After the helicopter fly-over, procession of speakers and 21-gun salute, Maxima Palacios, 77, quietly approached a memorial wall in downtown Fresno on Tuesday and pressed her hands against her son's name, engraved in stone.
Since the wall was built in 1998 -- a tribute to Fresno County peace officers killed in the line of duty -- Palacios has attended all but two of the annual memorial ceremonies in Courthouse Park to honor fallen law enforcement statewide.
"He was a good son," she said, thinking of Huron police officer John Palacios, killed in June of 1976. Palacios was helping the CHP at a major traffic collision when he was struck and killed by a drunken driver, just seven days after he joined the Huron Police Department.
"I feel sadness mixed with pride, but it also hurts," she said of Tuesday's ceremony.
The grief was more fresh for others who recalled Fresno area California Highway Patrol officers Juan Jaime Gonzalez and Brian Mitchio Law, who died in a Feb. 17 crash responding to an accident on Highway 99 in Kingsburg.
Their names will be added to the Fresno County memorial wall -- bringing the stone list to 59.
"I believe law enforcement is taken for granted," said CHP Capt. Dave Paris, Fresno area commander. "Military personnel are our heroes abroad. But our heroes at home are peace officers."
Across the United States, a peace officer dies in the line of duty every 58 hours, said Ron Cottingham, a retired past president of the Peace Officers Research Association of California.
A peace officers' memorial built in Washington, D.C., in 1991 now displays 20,267 names -- another 286 to be added this year, Cottingham said.
A growing number of peace officers killed in Fresno County meant additional granite had to added in 2007 to make way for more names.
"Hopefully we never have to do that again," added Fresno County Sheriff Margaret Mims.
"It's very important for us to have this day, so we can keep our promise to them (family of those killed) to never forget," Mims said after the ceremony.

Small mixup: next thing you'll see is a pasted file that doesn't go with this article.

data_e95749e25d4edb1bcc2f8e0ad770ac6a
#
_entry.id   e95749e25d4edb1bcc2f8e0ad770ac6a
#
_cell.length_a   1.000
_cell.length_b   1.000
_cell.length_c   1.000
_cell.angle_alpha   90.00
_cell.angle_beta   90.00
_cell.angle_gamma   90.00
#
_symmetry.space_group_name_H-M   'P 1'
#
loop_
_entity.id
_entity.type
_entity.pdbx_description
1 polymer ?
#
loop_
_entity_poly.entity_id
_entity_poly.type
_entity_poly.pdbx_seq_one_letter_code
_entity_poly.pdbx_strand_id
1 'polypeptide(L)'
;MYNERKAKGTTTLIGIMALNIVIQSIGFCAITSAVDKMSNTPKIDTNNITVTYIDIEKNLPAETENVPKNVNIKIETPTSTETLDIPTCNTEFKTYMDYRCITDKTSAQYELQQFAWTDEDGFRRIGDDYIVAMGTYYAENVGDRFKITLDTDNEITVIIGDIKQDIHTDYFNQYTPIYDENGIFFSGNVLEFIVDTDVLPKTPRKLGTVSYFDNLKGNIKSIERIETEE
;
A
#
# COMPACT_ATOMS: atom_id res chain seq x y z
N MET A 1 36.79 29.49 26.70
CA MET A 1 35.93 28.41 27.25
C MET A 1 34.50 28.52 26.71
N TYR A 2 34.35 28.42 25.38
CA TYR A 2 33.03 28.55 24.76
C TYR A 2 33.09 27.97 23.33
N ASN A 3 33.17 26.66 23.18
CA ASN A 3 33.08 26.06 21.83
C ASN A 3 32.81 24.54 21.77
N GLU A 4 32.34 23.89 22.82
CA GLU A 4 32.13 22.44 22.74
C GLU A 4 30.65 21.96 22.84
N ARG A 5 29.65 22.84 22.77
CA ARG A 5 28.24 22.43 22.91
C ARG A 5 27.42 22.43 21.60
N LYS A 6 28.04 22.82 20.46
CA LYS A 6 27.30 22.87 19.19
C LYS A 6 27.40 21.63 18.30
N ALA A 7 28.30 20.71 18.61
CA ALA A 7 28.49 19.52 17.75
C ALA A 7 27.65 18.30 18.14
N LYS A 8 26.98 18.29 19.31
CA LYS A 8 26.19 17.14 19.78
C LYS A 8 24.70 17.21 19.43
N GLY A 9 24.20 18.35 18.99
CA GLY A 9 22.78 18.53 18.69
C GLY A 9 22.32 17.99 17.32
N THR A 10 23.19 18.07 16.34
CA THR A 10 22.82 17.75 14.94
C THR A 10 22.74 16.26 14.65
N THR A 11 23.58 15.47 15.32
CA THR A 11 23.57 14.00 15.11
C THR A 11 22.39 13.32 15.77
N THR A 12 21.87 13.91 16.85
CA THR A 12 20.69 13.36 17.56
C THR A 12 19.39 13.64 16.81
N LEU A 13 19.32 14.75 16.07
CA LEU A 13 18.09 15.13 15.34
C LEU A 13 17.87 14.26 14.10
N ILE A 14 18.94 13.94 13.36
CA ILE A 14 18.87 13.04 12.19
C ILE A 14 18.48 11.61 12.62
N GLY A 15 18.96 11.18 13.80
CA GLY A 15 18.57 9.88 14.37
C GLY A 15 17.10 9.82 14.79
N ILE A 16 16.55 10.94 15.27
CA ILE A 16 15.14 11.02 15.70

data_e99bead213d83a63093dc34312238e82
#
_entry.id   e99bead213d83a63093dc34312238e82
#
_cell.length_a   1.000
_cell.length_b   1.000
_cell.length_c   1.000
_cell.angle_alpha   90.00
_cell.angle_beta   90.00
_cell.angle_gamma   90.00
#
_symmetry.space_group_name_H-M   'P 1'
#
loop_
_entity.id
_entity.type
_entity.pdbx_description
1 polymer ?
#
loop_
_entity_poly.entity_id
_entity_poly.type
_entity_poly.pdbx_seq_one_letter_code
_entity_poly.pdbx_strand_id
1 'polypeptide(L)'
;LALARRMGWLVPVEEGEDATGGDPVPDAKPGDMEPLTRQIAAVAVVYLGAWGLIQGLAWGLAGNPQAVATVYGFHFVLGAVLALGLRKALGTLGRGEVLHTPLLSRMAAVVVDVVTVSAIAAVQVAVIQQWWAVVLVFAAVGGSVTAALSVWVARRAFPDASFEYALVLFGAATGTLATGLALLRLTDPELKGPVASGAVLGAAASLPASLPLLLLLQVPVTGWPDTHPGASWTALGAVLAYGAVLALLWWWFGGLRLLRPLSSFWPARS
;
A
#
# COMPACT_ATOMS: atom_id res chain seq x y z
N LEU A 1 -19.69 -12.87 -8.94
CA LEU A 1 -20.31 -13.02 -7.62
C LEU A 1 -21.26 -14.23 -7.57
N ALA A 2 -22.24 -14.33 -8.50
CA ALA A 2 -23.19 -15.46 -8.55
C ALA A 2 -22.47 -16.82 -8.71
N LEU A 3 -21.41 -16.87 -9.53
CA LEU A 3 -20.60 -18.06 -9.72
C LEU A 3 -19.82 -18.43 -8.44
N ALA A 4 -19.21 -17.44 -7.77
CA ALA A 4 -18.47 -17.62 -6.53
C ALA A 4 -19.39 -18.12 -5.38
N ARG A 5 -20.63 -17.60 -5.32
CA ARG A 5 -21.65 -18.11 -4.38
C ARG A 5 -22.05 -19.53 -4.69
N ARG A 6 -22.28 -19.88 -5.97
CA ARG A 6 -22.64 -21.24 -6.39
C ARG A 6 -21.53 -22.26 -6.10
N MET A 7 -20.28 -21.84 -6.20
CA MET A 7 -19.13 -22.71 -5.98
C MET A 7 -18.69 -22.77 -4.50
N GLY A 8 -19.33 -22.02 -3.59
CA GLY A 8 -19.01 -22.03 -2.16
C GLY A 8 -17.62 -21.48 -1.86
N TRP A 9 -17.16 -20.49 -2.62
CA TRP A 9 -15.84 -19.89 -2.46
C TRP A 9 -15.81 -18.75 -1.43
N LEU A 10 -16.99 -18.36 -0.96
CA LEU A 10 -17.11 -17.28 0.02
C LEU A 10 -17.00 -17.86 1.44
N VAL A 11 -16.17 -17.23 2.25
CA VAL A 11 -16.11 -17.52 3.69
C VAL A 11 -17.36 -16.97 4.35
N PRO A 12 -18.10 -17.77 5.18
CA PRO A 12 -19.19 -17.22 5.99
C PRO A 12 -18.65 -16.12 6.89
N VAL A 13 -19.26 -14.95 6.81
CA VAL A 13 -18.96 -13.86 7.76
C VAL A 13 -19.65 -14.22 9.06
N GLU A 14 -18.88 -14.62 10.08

Hundreds of uniformed law enforcement officers stood at attention during Tuesday's ceremony, which also featured several choir songs and solo performances. After a reading of eight names -- those killed in the line of duty across California since last year -- a flock of white doves was released into the air.
Chaplain Rodney Lowery with the Fresno Police Department shared a prayer.
"Father, we ask you to bring comfort in the midst of deep hurt ... thank you for instilling the commitment to selflessly serve and protect, fully knowing the weight and toll of the badge," Lowery said. "And yet these officers were willing to assume all risks that ... (have) largely gone unnoticed by those who they serve."
Cottingham, with the Peace Officers Research Association, said each person listed on the Fresno County memorial wall is deserving of their own monument.
"In recalling the words of Abraham Lincoln at Gettysburg: The words spoken today may not be long remembered, but I implore you to remember why you are here today -- to honor our fallen heroes." Cottingham said tearfully. "Keep those memories with you and honor those memories every day."
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